New Democracy (ND) is on track to win national elections in Greece after winning local elections in 12 out of 13 regions, and winning a 9pp lead in the EU elections. The question is whether they will get an outright majority in the national elections on July 7, and what happens if they don't. If they have to rely on a coalition, its options are about to shrink. The centre-left alliance Kinal, the only party Kyriakos Mitsotakis seem to be ready to enter into a coalition with at this point, is moving away from ND.

Last Sunday Kinal leader Fofi Gennimata announced the exclusion of party heavyweight and former Pasok leader Evangelos Venizelos from the candidate list for the general elections, citing his proximity to New Democracy as one of the reasons. The split between Gennimata and Venizelos seem to have been driven by concerns that Venizelos could enter government with Mitsotakis after the elections, leaving Kinal in tatters and possibly on a path to total collapse, writes Macropolis. Opinions are divided over whether this move will help Gennimata. A clean cut ahead of the elections may save Kinal and attract centre-left voters. But it could also drive its centrist voters into the arms of New Democracy for fear that Kinal may enter into any kind of coordination with Syriza.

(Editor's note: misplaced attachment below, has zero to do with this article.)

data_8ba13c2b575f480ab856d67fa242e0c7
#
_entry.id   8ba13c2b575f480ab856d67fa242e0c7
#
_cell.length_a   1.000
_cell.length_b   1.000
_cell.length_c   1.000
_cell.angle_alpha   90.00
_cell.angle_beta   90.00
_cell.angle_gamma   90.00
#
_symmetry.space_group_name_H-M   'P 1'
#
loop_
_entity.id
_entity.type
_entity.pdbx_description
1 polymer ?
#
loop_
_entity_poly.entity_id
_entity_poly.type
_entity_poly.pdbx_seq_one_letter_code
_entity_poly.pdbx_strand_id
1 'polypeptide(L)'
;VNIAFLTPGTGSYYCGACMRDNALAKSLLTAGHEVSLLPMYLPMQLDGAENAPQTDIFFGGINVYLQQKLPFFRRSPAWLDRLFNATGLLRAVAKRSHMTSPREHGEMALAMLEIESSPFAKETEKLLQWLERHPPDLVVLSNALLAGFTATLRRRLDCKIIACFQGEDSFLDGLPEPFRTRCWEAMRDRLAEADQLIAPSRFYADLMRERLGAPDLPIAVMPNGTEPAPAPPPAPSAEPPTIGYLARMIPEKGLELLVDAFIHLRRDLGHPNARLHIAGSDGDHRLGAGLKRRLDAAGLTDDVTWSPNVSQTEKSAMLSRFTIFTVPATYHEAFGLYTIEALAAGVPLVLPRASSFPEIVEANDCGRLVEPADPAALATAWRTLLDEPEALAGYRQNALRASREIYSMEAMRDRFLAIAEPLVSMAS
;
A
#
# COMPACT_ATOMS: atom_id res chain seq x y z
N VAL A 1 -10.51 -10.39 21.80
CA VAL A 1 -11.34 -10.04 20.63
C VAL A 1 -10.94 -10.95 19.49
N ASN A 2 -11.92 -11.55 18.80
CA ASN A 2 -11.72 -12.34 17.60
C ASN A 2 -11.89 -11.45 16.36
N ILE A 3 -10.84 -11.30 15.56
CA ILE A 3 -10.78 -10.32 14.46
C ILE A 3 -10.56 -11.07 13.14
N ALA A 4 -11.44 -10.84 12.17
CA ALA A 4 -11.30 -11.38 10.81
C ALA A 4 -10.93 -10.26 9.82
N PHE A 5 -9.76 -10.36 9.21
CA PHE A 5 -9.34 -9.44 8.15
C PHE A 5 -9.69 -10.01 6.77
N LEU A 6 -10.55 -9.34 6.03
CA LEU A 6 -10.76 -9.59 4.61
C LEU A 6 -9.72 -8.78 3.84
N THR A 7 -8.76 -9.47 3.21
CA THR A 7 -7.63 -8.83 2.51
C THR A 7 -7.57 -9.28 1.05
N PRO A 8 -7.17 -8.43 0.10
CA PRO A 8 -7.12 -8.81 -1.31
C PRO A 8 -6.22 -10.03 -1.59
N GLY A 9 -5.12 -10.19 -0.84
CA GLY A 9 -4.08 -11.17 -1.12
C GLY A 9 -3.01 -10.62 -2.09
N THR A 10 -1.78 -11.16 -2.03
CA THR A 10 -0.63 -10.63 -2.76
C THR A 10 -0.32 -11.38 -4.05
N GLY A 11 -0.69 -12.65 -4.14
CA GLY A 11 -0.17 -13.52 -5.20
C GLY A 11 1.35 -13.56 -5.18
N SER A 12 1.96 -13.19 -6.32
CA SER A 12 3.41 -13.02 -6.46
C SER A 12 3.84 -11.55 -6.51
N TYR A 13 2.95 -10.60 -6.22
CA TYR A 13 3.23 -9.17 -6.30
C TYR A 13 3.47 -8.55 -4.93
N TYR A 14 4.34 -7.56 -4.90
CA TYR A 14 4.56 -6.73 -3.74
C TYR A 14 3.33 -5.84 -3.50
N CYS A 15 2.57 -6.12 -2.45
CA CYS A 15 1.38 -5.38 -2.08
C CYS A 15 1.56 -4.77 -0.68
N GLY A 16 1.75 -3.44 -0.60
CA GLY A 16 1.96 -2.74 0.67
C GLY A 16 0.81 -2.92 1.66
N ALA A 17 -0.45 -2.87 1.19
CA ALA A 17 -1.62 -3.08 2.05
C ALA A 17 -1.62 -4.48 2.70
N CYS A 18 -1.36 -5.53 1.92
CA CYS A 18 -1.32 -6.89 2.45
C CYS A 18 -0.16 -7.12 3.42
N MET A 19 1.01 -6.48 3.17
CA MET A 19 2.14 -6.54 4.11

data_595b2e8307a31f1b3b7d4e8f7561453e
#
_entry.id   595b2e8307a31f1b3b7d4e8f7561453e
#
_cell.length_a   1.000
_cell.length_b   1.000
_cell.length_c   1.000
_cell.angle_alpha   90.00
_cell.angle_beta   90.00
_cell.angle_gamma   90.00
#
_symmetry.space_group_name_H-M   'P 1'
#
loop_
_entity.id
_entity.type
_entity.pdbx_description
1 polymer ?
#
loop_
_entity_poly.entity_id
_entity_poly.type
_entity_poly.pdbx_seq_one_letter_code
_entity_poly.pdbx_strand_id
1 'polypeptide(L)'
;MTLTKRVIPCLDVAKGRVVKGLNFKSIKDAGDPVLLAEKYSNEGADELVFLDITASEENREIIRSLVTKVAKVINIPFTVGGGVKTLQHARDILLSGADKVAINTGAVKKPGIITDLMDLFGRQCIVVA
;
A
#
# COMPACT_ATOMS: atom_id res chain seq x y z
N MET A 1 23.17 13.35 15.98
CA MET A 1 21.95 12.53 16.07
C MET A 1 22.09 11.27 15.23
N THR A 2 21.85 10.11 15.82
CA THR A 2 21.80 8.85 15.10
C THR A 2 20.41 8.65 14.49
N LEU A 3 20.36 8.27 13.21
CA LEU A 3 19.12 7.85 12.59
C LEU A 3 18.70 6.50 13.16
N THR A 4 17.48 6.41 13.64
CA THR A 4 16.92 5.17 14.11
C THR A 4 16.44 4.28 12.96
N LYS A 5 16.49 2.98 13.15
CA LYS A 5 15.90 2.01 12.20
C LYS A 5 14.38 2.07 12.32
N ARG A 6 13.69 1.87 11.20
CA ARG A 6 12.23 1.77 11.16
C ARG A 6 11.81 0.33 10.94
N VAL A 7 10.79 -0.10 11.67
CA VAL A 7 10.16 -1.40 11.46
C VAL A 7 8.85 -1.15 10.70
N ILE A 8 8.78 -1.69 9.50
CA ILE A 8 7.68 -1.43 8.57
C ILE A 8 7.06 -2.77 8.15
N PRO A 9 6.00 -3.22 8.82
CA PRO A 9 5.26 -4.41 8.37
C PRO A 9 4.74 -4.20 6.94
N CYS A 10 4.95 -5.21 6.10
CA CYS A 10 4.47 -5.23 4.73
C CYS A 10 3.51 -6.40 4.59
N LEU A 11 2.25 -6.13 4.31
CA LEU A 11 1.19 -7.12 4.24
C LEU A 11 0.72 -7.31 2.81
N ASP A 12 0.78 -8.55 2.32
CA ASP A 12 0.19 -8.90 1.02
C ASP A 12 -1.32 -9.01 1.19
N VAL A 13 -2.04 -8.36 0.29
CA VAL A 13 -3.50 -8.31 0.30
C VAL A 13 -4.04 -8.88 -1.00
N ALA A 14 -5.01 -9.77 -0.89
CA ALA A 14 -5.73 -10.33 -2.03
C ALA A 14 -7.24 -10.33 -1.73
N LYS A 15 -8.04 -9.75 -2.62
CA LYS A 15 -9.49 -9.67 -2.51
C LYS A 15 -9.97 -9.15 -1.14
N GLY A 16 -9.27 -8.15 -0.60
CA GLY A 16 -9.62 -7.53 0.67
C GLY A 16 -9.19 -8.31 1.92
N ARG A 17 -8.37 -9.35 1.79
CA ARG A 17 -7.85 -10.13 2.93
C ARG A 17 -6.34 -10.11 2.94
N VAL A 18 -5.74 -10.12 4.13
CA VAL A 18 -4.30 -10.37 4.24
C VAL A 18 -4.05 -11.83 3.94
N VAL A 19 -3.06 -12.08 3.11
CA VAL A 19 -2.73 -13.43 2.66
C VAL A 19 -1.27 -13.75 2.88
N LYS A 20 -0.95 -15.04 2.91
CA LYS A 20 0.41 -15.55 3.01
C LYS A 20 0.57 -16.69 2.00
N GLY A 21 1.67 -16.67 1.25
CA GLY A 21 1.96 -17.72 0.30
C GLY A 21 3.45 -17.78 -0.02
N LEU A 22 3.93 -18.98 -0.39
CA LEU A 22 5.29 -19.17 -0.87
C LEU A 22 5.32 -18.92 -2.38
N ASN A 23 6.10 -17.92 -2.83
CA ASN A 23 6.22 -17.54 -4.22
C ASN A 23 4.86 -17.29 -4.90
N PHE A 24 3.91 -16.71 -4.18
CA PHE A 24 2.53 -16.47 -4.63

Syriza, meanwhile, is ramping up its strategy to win over the electorate and prevent ND getting an outright majority. Alexis Tsipras announced that he is about to cancel a lowering of the threshold for income taxes that would otherwise come into force next year, and would result in some low-income workers having to pay taxes. Tsipras wants his bill to be voted through parliament before the snap election on July 7, Kathimerni reports. Interior minister Alexis Haritis, who is likely to play a prominent role in this campaign, also promised that the government is to roll out more measures to boost the middle class and economic growth in run-up to the July 7 vote. Reversing some of the bailout programme measures, together with an official letter inviting the German government to negotiate WWI and WWII reparations, seems to be part of Syriza's game plan in this campaign. Whether this will resonate with the electorate, and what the consequences will be for politics and the economy, is another matter.

It strikes us that, when it comes to political responses, nothing much has changed in Greek politics since the outbreak of the crisis.